The presented results introduce the plasma emission intensity as a suitable metric for measuring aberrations in nanofabrication applications. We have shown that the absence of aberrations corresponds to a maximum in the emission intensity and successfully applied the correction procedure to fused silica and lead glass. Although not described here we have also tested the technique with optical media spanning a wide range of refractive indices, namely borosilicate glass (n = 1.52 coverslips, Menzel Gläser) and diamond (n = 2.42). We expect the method to be applicable to a variety of other materials. We described a way of measuring aberrations using binary diffraction patterns and investigated the suitability of a Zernike modal wavefront expansion. Accurate aberration compensation was achieved after three correction cycles. Finally, we demonstrated the measurement and compensation of spherical aberration, introduced by a strong refractive index mismatch between air and fused silica. With wavefront correction, aberration free defects in 130 μm physical depth have been fabricated without significant degradation in quality. Such mismatches between the lens immersion medium and the fabrication substrate exist quite often. Although oil immersion lenses can sometimes be used for certain types of glass, they cannot eliminate aberrations for all materials (e.g. SF57). Also, in some situations the use of an immersion medium is incompatible with the fabrication system. Adaptive aberration correction is essential in these cases.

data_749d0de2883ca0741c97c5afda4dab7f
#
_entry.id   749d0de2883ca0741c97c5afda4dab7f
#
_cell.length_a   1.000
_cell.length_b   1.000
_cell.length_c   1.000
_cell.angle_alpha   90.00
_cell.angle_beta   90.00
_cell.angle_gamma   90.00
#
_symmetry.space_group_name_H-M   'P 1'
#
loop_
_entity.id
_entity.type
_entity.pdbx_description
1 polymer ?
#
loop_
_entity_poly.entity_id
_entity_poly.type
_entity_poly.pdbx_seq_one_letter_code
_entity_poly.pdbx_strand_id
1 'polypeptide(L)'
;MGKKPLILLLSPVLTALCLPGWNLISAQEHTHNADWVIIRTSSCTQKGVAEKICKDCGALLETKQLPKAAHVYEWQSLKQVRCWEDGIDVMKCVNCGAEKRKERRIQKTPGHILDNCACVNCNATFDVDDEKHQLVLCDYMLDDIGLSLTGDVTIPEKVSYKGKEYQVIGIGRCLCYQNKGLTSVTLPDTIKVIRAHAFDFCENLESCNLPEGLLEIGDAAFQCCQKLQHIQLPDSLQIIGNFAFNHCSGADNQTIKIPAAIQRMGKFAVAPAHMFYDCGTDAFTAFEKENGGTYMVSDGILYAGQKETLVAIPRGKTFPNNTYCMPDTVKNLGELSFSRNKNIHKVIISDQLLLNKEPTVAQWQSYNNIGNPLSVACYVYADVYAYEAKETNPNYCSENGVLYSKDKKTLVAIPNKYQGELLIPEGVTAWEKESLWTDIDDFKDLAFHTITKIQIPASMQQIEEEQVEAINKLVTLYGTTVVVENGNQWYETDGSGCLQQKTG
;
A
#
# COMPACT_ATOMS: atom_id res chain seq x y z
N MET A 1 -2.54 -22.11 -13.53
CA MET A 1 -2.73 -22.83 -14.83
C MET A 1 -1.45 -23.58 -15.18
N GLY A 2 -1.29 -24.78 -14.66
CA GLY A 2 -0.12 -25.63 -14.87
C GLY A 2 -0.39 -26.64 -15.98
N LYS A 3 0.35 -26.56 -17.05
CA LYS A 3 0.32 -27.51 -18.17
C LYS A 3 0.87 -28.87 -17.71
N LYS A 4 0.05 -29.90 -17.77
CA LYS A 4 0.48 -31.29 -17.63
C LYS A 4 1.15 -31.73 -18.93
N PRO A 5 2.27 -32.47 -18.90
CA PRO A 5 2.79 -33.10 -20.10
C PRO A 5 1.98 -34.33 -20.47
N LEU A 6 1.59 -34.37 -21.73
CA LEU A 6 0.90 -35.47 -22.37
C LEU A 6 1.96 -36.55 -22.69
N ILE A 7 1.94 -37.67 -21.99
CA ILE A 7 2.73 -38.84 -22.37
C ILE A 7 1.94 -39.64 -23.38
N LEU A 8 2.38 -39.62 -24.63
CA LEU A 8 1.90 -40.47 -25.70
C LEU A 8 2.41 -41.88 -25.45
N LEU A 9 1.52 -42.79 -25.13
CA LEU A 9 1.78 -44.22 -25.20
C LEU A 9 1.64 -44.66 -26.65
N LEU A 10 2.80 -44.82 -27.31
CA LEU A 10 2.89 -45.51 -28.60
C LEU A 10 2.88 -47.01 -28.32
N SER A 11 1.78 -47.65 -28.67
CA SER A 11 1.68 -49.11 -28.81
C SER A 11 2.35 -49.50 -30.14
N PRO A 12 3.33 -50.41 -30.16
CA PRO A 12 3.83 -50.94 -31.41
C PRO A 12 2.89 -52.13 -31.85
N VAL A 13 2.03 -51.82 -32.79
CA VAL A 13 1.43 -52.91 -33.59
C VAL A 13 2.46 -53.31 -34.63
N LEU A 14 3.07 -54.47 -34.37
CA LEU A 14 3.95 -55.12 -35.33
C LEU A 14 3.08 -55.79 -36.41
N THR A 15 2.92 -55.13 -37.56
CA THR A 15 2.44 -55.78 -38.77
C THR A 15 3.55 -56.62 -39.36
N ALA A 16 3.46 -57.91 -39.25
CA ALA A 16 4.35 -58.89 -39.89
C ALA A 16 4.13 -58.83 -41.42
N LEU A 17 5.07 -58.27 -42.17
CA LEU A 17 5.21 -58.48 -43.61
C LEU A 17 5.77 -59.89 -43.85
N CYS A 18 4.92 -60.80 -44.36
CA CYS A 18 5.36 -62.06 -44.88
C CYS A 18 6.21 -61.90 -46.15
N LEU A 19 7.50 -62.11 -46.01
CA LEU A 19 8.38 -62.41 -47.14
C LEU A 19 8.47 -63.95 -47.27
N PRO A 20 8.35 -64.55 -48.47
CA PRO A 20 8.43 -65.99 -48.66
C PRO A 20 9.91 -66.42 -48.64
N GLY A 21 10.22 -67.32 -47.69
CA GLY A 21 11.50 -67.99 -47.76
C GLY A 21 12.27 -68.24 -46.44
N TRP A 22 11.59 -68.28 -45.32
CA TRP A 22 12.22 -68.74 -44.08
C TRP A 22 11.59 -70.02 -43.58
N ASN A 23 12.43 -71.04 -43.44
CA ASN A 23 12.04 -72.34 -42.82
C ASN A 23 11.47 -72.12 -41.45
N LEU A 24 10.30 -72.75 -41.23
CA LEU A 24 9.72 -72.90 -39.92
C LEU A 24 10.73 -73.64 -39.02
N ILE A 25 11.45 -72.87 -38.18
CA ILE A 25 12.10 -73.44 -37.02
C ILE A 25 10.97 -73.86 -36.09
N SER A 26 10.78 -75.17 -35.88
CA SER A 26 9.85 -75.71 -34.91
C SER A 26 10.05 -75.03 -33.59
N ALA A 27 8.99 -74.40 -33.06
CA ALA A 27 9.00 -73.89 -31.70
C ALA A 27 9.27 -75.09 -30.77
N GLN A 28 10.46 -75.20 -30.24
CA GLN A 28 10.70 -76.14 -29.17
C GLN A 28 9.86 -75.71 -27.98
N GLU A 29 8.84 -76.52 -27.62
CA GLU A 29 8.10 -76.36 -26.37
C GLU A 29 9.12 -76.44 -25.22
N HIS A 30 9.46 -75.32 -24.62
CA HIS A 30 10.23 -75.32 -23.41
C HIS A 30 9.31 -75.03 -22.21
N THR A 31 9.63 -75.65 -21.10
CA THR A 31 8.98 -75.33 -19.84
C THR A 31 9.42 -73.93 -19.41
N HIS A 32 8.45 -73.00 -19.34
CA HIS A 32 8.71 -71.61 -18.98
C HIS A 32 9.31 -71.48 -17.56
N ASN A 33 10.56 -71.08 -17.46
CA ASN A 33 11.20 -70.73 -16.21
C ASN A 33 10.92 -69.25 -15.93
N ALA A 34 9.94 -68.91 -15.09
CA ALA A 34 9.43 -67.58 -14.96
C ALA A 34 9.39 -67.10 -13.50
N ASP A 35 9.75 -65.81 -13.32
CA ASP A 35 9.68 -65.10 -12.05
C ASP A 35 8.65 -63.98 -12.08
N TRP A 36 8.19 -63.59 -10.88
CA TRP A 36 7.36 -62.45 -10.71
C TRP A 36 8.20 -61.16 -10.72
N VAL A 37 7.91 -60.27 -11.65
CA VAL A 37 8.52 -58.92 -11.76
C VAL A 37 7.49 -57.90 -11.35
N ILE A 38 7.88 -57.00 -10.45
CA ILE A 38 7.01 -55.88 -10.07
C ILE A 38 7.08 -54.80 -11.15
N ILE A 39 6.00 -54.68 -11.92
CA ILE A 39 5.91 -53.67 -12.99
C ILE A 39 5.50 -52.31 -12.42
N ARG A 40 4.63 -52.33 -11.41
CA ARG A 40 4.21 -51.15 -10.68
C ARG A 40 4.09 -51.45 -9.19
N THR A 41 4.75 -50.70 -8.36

The presented results comprise only cases where the laser propagated almost parallel to the optical axis through the entire optical system. However, the method can also be applied in situations where the laser is obliquely coupled into the objective. In such cases, the method will also account for additional field dependent aberrations.
The method could be directly applied to the fabrication of photonic devices which are based upon embedded waveguides. Three dimensional structures can be fabricated with consistent quality up to large depths by using correction patterns which have been obtained in preceeding measurements. Aberration correction should also lead to improved quality of waveguide Bragg gratings . Their functionality crucially depends on their refractive index contrast, which is strongly affected by aberrations in the writing beam.
We acknowledge the support from the following grants: Engineering and Physical Sciences Research Council (EP/E055818/1), the Austrian Science Fund (J2826-N20) and the OUP John Fell Fund of the University of Oxford. This work was supported in part by the Australian Research Council through their Centres of Excellence program.